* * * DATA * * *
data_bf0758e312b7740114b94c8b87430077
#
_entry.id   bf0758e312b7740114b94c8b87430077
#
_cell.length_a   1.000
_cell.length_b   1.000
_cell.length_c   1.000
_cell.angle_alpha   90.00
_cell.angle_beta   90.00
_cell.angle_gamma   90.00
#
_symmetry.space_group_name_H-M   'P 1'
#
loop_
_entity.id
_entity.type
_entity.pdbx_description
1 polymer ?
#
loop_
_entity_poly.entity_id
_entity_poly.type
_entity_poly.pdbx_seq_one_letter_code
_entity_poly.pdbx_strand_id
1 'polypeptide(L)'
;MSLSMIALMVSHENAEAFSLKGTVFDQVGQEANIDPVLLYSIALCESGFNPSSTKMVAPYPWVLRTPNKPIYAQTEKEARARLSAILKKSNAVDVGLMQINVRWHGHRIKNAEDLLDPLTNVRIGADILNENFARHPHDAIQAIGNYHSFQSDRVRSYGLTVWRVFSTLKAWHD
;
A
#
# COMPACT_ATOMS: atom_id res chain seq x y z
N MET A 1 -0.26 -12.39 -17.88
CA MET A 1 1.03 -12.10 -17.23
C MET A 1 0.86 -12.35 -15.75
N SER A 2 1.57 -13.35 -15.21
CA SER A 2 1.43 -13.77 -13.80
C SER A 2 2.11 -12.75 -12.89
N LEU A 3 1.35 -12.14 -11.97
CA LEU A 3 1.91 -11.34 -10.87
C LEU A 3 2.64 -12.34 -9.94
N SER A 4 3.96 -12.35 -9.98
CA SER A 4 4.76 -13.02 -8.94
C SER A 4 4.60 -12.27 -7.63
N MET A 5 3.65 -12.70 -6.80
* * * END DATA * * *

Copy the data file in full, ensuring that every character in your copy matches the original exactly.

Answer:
data_bf0758e312b7740114b94c8b87430077
#
_entry.id   bf0758e312b7740114b94c8b87430077
#
_cell.length_a   1.000
_cell.length_b   1.000
_cell.length_c   1.000
_cell.angle_alpha   90.00
_cell.angle_beta   90.00
_cell.angle_gamma   90.00
#
_symmetry.space_group_name_H-M   'P 1'
#
loop_
_entity.id
_entity.type
_entity.pdbx_description
1 polymer ?
#
loop_
_entity_poly.entity_id
_entity_poly.type
_entity_poly.pdbx_seq_one_letter_code
_entity_poly.pdbx_strand_id
1 'polypeptide(L)'
;MSLSMIALMVSHENAEAFSLKGTVFDQVGQEANIDPVLLYSIALCESGFNPSSTKMVAPYPWVLRTPNKPIYAQTEKEARARLSAILKKSNAVDVGLMQINVRWHGHRIKNAEDLLDPLTNVRIGADILNENFARHPHDAIQAIGNYHSFQSDRVRSYGLTVWRVFSTLKAWHD
;
A
#
# COMPACT_ATOMS: atom_id res chain seq x y z
N MET A 1 -0.26 -12.39 -17.88
CA MET A 1 1.03 -12.10 -17.23
C MET A 1 0.86 -12.35 -15.75
N SER A 2 1.57 -13.35 -15.21
CA SER A 2 1.43 -13.77 -13.80
C SER A 2 2.11 -12.75 -12.89
N LEU A 3 1.35 -12.14 -11.97
CA LEU A 3 1.91 -11.34 -10.87
C LEU A 3 2.64 -12.34 -9.94
N SER A 4 3.96 -12.35 -9.98
CA SER A 4 4.76 -13.02 -8.94
C SER A 4 4.60 -12.27 -7.63
N MET A 5 3.65 -12.70 -6.80